Changes in the pipeline for business combinations, goodwill and impairment

Changes in the pipeline for business combinations, goodwill and impairment

In March 2024, the International Accounting Standards Board (IASB) issued Exposure Draft Business Combinations – Disclosures, Goodwill and Impairment (refer here) to address concerns raised by stakeholders as part of the post-implementation review of IFRS 3 Business Combinations.
The Exposure Draft proposes more disclosure about the strategic rationale for business combinations during the reporting period and the expected synergies. For ‘strategic business combinations’, it proposes new disclosures about the actual performance of business combinations undertaken in the year of acquisition and thereafter.

There are also targeted amendments to the impairment test in IAS 36 Impairment of Assets to reduce shielding of goodwill from impairment write-downs, and to simplify the impairment test. Depending on how goodwill is allocated to cash-generating units (CGUs) under existing requirements, the proposed changes may result in earlier recognition of goodwill impairment for some entities.

Why change IFRS 3?

The additional disclosures will enable users of financial statements to evaluate:
  • The benefits an entity expects from a business combination when agreeing the price to acquire a business, and
  • For ‘strategic business combinations’, the extent to which the benefits an entity expects from business combination are being obtained.

What is a strategic business combination?

There are more disclosures required for ‘strategic business combinations’ than other business combinations, so identifying them correctly is very important. The Exposure Draft proposes that a business combination will be a ‘strategic business combination’ if it meets any of quantitative or qualitative thresholds shown below:

The acquiree’s operating profit or loss and the acquiree’s revenue is based on the most recent annual reporting period before the acquisition date.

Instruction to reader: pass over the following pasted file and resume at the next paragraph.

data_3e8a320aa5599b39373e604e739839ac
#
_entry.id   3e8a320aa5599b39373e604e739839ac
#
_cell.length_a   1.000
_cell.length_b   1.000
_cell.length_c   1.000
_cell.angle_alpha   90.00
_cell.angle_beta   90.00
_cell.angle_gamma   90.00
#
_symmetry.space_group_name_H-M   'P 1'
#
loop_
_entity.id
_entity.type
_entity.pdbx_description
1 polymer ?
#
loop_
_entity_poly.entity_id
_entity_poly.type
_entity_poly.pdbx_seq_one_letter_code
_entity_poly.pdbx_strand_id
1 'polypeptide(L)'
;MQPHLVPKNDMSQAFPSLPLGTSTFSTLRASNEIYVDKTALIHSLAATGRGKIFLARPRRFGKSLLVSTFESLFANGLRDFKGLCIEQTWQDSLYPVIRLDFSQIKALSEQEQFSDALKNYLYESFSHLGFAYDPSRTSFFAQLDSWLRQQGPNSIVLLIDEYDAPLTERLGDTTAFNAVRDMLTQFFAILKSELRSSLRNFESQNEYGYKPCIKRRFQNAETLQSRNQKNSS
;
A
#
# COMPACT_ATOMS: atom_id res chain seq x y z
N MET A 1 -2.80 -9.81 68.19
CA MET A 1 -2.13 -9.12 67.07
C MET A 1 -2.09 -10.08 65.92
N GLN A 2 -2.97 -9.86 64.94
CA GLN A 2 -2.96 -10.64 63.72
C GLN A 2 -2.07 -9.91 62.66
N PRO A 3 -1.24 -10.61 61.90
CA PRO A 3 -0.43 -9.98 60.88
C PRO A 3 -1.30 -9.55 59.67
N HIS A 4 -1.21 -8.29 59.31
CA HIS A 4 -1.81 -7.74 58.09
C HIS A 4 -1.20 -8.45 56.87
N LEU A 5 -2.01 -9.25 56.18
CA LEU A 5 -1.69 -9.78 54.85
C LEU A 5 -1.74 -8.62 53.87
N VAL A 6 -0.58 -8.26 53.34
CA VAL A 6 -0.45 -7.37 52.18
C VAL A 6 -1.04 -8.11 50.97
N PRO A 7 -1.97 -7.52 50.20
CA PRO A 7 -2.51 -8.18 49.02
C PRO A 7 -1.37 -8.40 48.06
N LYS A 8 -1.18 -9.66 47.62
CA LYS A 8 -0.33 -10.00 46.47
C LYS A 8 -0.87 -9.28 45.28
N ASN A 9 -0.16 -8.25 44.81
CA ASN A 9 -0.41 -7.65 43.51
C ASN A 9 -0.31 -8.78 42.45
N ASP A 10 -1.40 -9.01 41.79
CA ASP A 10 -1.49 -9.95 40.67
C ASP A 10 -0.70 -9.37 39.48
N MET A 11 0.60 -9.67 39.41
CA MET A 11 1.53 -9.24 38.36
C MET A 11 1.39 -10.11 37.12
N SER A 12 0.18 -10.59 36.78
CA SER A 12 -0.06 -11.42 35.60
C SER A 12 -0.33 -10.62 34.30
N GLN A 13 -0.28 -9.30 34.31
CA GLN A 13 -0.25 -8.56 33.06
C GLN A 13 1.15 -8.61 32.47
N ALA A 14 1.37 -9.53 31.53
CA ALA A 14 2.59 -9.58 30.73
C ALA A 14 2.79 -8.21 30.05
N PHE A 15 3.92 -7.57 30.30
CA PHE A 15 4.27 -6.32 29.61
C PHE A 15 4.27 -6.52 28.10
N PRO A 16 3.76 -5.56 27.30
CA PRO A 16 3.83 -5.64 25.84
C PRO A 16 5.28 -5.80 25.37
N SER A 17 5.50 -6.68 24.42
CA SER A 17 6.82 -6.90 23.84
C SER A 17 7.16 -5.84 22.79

New disclosures for strategic business combinations

The Exposure Draft proposes the following new disclosures for strategic business combination, noting exemptions available in certain cases:

The above disclosures about the actual performance and the performance statement will be required as long as the acquirer’s key management personnel (KMP) review the actual performance of the strategic business combination against its acquisition-date key objectives and the related targets. If these criteria cease to be met within two years of the acquisition date, alternative disclosures are required, including the fact that the performance of the strategic business combination is not being reviewed and the KMP’s reasons for not doing so.


In addition to the exemptions noted above, an acquirer may also be able to apply the exemption concerning the proposal to disclose additional information about expected synergies arising from the acquisition, including a description of the expected synergies. These exemptions, however, will only be available (and will only continue to be available) if providing the disclosures can be expected to seriously prejudice the achievement of any of the acquirer’s acquisition-date key objectives of the business combination. We do not expect the exemptions to be used often because entities would first have to show that the prejudice still exists after disclosing information differently, for example, in aggregate, for all synergy types.